So now that the horsemeat scandal has clip-clopped off into the distance, it’s time for another round of middle-class celebs to get all judgmental about the eating habits people living in poverty. Step forward, Jamie Oliver!
The fat-tongued former face of Sainsburys has spoken out against people who eat junk food but have massive TVs:
“You might remember that scene in Ministry Of Food, with the mum and the kid eating chips and cheese out of styrofoam containers, and behind them is a massive TV. It just didn’t weigh up. The fascinating thing for me is that seven times out of 10, the poorest families in this country choose the most expensive way to hydrate and feed their families. The ready meals, the convenience foods.”
First the condemnation, then the condescension:
“I meet people who say, ‘You don’t understand what it’s like.’ I just want to hug them and teleport them to the Sicilian street cleaner who has 25 mussels, 10 cherry tomatoes, and a packet of spaghetti for 60 pence, and knocks out the most amazing pasta.”
Let’s start with the TV thing. One of the nation’s favourite criticisms of the poor is that they all have flat screen TVs. Seriously, have any of you tried to buy a CRT recently? Everyone has flat screen TVs because that is all that’s available. A quick glance over the website for pretty much any electrical retailer doesn’t reveal a single CRT TV. The size thing is another common whinge – they all have massive TVs, as though the size of a television should directly proportional to its owner’s bank balance. And since when did TV ownership become a moral yardstick anyway?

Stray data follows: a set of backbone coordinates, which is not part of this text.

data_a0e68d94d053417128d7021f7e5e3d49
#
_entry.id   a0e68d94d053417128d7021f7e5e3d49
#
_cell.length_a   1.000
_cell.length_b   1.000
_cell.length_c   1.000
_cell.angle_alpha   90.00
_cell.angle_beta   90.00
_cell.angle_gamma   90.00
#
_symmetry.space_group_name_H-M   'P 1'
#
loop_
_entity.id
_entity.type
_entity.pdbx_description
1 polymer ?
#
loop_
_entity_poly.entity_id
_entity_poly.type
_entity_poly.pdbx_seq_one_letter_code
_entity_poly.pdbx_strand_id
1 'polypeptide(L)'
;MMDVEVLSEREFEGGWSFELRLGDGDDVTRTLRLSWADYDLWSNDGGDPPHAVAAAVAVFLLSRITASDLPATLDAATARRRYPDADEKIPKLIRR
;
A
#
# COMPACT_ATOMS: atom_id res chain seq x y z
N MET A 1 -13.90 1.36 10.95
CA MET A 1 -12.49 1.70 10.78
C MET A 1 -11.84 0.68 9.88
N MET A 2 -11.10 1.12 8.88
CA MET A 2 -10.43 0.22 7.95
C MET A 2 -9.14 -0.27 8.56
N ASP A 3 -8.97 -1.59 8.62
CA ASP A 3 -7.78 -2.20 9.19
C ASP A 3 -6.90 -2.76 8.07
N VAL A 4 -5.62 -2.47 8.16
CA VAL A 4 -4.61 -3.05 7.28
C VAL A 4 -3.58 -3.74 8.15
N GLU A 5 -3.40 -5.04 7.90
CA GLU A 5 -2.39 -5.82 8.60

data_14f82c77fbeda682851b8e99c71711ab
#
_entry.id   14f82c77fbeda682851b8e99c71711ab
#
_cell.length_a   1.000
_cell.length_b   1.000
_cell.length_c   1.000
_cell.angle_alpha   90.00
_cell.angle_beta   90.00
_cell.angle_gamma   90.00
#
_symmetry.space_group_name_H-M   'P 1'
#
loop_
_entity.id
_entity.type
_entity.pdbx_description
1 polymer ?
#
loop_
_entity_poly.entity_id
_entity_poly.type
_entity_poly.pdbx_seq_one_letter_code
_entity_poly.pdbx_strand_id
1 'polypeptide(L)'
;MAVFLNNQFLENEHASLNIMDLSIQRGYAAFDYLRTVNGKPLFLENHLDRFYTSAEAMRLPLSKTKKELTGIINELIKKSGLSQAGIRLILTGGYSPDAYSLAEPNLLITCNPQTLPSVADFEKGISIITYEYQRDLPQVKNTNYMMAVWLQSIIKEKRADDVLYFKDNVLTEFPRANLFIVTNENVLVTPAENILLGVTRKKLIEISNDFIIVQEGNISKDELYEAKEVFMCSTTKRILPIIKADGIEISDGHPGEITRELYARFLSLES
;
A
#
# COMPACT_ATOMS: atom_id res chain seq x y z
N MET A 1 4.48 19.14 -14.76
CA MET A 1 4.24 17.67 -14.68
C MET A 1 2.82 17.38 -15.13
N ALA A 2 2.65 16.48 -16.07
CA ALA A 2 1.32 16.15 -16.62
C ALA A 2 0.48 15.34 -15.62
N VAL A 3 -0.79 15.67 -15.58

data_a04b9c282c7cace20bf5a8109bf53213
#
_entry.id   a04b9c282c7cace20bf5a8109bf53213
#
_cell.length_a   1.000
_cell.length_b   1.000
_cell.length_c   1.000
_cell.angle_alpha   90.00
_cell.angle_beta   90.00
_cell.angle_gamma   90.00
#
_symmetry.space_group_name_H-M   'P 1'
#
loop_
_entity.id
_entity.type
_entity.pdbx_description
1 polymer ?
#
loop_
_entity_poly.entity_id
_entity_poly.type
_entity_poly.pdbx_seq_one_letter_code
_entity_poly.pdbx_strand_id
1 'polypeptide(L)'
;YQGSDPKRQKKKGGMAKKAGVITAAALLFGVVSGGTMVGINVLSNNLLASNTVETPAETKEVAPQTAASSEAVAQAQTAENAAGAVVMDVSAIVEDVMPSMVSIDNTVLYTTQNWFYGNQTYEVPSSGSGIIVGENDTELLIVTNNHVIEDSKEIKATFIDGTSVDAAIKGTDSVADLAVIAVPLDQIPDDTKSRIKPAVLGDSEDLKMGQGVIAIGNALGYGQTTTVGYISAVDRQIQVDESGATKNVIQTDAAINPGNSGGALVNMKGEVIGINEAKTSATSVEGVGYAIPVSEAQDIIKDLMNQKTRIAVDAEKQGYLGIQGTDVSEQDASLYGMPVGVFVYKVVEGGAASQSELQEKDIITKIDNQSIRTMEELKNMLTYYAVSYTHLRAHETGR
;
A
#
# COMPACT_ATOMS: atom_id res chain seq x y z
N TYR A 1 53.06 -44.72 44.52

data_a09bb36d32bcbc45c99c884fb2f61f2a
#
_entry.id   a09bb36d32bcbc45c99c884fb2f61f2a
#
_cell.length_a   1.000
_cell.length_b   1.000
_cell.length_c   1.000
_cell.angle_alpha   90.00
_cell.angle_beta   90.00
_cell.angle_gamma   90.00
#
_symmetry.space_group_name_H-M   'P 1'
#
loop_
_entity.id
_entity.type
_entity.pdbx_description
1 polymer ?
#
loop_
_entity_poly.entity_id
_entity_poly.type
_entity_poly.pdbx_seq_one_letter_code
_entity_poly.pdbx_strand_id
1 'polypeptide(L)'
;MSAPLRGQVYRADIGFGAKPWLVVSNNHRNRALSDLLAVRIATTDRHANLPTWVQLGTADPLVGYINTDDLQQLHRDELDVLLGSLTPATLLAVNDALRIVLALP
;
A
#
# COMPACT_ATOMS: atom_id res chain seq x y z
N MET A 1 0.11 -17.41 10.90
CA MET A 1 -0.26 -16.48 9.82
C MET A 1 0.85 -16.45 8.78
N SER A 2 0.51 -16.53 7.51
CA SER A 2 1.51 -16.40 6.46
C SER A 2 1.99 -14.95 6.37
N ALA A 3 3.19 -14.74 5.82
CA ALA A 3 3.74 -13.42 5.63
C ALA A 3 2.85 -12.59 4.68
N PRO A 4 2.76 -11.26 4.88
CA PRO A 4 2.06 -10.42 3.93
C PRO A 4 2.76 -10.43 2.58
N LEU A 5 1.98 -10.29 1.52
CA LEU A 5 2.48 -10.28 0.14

“You don’t understand what it’s like.” In all likelihood, the TV chef who’s worth an estimated £150m probably doesn’t know what it’s like for a single parent who’s had their benefits cut trying to feed, clothe and house three kids. Yapping on about 25 mussels like a demented fishmonger is about as far removed from reality as you could get. Are the poor supposed to eat 25 mussels and 10 cherry tomatoes every day? Or do they miraculously transform into whole meals for the next week a bit like the five loaves and two fishes?
As I pointed out in my previous article on this subject, it’s utterly pointless telling someone that they ‘should’ know how to cook healthy meals using 57p’s worth of veg brought home in an organic string bag from the local market. The reality is that they were probably never taught to cook anything more challenging than beans on toast and I expect they’d prefer to spend what little money they have on actual food rather than an expensive cookbook. And for pete’s sake, ready meals are not the lasagne of Satan. No-one is going to die from eating them.
Jamie Oliver has joined the legions of people who think it’s somehow their right to judge the poor and deliver patronising lectures. The increasingly persistent division of the ‘deserving poor’ (visibly disabled, ex-armed forces, elderly) from the ‘undeserving poor’ (unemployed, owners of TVs, more than one child, non-visibly disabled) is beyond ludicrous. Appointing oneself food police in order to further demonise people living in poverty is to totally fail to have any kind of understanding or empathy for someone else’s situation.
Finally: “I’m not judgmental, but…” Yes, you are.